- Define “Device Management”, Please…
Microsoft briefly touched upon device management capabilities for Windows Phone 8 at Windows Phone Summit. When I say “briefly”, I mean a couple of sentences, with the most notable mentioning that Windows Phone 8 devices would be managed in similar fashion as desktop computers. This incredibly vague statement has huge potential impacts to enterprise developers, as many organizations will not deploy LOB applications without the guarantee that device management is possible.
If one were to take Microsoft’s statements as literal, it would infer that, at the least, Microsoft will support device management for Windows Phone 8 through either Exchange Server mailbox policies (something it already does today with Windows Phone 7.x and with Windows Mobile 6.x), Microsoft System Center Configuration Manager 2012 or InTune (for cloud-based management). However, all of these solutions currently rely on Microsoft Exchange Server, and are really limited in terms of “device management” (device PIN/Password policies for Windows Phone 7.x). Is Microsoft taking this further with their solutions for Windows Phone 8? We simply do not know.
For those enterprises who currently utilize third-party cross-platform device management solutions, it is very obvious that the ability to manage Windows Phone 7.x devices is severely limited. The reason – there is really nothing exposed to developers of device management software in the way of APIs to support effective device management. For these enterprises (and, more importantly, their solution providers), the big question is “What is Microsoft doing to enhance and extend device management functionality through developer APIs?” Once again, nothing is really available at this point. It is reasonable to assume, however, that if this story does not change, there will still be enterprises wanting to develop LOB applications that simply will not.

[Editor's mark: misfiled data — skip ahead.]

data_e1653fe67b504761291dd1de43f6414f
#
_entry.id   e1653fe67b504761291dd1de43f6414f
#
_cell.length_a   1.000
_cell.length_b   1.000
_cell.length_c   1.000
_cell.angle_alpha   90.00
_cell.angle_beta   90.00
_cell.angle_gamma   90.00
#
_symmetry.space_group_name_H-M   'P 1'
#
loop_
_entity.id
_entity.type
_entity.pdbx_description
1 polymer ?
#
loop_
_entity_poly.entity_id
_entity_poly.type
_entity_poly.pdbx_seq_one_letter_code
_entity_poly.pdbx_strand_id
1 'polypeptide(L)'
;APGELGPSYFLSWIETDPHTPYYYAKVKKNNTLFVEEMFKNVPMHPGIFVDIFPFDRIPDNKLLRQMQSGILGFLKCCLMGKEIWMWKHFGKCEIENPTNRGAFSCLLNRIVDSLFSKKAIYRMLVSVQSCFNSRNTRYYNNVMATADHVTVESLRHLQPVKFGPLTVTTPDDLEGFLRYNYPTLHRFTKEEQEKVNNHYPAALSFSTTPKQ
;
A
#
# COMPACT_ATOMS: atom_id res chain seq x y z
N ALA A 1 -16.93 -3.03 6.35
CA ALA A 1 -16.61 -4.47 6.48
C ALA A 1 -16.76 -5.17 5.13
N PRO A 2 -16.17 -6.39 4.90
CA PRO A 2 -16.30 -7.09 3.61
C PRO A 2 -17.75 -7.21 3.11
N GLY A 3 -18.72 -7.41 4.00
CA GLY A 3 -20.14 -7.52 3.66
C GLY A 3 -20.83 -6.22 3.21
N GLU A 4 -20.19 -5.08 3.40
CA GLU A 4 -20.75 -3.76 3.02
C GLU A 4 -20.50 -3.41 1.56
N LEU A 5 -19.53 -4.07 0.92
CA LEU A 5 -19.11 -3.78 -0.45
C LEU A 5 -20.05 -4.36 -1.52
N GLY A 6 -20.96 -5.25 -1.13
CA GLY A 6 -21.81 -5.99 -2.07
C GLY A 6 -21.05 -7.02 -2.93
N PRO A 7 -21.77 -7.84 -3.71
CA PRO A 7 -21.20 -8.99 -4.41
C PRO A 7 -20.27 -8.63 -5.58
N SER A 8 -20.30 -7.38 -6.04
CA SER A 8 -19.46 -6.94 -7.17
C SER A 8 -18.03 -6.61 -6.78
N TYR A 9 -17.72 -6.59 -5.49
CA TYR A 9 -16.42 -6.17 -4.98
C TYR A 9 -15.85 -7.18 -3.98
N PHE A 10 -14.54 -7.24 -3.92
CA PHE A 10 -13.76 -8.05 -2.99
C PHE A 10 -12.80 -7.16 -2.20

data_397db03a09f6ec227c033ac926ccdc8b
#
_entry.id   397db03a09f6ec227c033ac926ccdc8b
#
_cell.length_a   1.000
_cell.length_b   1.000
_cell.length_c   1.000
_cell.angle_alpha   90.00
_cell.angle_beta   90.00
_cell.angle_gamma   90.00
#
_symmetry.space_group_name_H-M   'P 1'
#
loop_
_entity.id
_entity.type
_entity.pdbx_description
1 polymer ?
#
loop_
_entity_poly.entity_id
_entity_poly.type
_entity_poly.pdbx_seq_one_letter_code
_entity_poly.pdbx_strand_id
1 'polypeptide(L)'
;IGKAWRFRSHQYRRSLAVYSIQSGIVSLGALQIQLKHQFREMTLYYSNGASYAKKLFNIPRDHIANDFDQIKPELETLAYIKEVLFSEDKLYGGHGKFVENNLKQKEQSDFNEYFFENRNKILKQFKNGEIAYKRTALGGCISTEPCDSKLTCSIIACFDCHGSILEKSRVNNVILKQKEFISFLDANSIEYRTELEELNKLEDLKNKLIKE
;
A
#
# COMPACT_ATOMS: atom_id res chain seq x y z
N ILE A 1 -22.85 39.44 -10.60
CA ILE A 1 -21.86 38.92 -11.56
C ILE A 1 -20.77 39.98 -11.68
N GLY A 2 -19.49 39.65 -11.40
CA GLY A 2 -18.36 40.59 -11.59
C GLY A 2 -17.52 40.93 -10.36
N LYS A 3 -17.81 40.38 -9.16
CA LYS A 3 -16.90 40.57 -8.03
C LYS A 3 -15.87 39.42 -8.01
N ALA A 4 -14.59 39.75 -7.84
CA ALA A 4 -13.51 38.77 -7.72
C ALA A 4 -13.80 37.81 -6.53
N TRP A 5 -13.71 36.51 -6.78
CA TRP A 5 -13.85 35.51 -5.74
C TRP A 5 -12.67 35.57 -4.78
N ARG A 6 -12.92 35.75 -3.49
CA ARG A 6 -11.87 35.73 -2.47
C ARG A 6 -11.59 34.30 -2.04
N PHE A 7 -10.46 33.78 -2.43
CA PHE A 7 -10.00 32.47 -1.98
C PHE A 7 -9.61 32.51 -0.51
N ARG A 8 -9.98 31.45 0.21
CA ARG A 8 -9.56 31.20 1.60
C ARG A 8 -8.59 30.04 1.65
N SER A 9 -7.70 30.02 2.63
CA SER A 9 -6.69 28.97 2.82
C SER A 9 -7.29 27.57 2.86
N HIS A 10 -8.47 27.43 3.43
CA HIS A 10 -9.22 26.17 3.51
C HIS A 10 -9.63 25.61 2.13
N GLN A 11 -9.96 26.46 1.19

Microsoft’s Windows Phone Summit event was a relief in many ways to developers. There was some story to be told. However, like all good stories, the table of contents whets the appetite but makes you hungry for more. With only a few short months until what is expected to be the launch of Windows Phone 8, there are still a lot of developer stories to tell and questions to be answered. Personally, the developer in me is extremely excited by the potential of Windows Phone 8. Until some of these questions are answered, though, I am containing my excitement.